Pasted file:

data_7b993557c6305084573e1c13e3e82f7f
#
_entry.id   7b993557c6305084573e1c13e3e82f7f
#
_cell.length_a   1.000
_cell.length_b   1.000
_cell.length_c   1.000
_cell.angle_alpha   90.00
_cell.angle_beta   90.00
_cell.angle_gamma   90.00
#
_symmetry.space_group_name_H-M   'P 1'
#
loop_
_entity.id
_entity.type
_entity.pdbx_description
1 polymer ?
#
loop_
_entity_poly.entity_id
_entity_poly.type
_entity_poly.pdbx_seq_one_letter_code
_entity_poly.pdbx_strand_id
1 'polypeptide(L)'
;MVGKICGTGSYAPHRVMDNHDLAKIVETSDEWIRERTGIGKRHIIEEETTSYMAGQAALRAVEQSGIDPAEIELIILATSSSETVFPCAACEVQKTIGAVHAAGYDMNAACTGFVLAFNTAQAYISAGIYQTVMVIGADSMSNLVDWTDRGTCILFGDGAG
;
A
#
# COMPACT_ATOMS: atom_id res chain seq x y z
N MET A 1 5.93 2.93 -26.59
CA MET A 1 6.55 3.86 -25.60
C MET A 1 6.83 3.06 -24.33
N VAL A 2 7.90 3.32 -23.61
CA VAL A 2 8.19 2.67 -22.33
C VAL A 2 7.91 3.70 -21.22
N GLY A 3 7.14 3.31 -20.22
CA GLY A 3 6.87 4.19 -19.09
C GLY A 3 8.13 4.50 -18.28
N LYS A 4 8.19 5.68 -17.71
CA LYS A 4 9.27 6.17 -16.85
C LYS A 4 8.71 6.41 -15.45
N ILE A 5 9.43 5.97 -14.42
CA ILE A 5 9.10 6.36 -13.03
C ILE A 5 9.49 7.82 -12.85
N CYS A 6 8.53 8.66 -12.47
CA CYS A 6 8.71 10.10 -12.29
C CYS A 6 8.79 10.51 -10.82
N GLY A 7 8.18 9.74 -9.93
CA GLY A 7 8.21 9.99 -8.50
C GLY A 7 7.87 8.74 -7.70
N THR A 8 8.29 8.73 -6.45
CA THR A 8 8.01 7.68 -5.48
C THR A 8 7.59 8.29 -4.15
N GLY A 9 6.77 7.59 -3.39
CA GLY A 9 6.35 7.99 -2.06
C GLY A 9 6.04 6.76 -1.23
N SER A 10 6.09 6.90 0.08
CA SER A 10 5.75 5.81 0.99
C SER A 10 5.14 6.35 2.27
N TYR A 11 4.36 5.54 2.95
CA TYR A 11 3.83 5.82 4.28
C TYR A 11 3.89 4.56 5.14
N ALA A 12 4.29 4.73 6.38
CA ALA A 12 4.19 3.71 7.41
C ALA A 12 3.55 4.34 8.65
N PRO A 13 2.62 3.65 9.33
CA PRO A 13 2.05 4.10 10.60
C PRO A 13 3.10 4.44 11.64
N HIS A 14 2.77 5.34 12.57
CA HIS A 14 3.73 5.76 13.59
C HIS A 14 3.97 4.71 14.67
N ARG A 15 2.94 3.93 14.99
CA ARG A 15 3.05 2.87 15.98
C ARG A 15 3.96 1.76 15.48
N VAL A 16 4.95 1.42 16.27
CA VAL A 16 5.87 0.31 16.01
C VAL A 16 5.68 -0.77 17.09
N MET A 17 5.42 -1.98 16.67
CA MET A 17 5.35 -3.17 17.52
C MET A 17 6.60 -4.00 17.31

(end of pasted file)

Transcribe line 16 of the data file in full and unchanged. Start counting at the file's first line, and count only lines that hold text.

_entity.type